Whether you’re trying to build good credit (or rebuild it), consider a secured card.
“Secured cards are perfect for people with thin or damaged credit files,” says credit expert Erica Sandberg, like college students, new grads, or folks who are unemployed.
A secured card is not a prepaid card—a prepaid card can’t improve your credit record because it’s not actually a line of credit (it’s more like a debit card).
Here’s how it works, ideally:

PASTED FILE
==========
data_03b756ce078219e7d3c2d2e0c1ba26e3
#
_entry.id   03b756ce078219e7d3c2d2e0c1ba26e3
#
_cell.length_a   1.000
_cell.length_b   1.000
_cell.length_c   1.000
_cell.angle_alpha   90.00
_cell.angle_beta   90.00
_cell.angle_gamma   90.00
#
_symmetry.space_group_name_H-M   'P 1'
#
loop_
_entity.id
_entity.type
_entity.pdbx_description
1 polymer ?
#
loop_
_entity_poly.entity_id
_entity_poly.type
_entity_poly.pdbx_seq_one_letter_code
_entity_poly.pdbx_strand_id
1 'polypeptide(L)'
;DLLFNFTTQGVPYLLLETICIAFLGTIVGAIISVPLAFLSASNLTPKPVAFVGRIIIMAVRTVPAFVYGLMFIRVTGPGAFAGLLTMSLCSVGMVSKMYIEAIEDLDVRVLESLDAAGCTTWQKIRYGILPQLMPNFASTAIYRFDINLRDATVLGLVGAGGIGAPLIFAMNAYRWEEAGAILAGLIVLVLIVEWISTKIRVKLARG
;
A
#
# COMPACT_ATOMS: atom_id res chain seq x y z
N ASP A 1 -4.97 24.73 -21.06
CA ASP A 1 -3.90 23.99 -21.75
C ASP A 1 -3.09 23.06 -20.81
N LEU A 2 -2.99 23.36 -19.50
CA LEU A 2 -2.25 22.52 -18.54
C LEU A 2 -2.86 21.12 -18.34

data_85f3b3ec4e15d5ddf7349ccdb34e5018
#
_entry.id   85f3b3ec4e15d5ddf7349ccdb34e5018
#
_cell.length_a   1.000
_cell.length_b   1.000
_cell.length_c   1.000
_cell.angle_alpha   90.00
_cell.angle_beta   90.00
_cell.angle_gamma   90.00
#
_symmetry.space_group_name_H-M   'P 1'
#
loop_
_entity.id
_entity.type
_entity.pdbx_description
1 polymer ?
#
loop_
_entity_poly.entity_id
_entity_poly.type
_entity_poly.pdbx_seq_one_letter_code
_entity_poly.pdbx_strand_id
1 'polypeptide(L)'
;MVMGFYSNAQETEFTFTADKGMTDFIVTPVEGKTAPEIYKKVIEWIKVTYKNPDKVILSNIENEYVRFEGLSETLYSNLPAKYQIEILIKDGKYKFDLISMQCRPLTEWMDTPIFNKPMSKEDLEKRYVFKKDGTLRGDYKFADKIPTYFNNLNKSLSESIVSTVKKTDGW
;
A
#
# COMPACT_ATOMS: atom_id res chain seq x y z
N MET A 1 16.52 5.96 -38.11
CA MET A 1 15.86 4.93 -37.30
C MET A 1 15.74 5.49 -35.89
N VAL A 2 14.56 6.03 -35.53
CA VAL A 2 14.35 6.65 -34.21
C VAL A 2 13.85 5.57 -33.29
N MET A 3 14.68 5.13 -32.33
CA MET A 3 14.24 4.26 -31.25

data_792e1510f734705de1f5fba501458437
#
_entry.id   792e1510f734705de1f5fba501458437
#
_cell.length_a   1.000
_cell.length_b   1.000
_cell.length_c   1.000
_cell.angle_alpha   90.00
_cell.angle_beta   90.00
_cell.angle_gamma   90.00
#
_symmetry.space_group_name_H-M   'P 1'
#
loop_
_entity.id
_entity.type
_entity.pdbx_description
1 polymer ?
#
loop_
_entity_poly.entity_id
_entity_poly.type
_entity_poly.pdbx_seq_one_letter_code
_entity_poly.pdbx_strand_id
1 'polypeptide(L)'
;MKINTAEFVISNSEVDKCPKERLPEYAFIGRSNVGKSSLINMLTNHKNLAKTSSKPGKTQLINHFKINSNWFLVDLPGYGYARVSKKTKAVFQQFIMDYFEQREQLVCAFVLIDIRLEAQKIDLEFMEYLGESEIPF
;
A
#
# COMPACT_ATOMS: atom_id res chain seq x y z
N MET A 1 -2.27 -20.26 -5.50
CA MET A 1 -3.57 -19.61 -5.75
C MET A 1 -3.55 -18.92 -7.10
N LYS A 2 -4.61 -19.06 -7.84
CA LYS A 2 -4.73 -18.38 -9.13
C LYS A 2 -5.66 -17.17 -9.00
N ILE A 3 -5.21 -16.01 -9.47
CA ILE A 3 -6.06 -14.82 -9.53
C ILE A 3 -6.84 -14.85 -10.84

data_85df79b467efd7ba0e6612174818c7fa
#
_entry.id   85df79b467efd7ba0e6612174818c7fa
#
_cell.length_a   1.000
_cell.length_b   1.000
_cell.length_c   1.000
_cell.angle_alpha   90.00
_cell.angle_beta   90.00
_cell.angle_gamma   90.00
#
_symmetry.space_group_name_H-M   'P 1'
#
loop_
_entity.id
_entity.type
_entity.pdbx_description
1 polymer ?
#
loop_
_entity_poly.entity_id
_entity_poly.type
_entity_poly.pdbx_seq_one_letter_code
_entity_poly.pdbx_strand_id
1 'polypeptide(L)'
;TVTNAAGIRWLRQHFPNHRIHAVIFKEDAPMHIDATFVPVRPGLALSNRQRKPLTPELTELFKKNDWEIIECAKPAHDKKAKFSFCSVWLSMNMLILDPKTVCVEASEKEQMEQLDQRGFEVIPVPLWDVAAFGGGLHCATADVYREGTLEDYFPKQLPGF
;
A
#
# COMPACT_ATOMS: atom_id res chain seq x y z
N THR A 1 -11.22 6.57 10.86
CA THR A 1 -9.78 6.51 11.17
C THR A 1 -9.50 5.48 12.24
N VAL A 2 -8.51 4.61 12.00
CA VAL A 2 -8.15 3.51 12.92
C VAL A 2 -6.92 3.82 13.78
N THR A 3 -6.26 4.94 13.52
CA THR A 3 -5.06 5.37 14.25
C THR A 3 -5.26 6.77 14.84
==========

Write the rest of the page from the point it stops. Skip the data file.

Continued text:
- Submit a “security deposit” (generally $300-plus) to generate a line of credit. Bonus: your credit limit may exceed the deposit.
- Use the card like a credit card, and pay it off each month. (Your deposit doesn’t cover what you owe; it’s just a deposit in case you default.)
- Your bank reports your sterling usage to the major credit bureaus.
- You begin receiving offers for standard credit cards. Some banks automatically review your account after 12 months and “graduate” you to an unsecured card.
Just remember: Secured cards don’t offer the best terms, so shop around—and make it your goal to get to a standard card soon.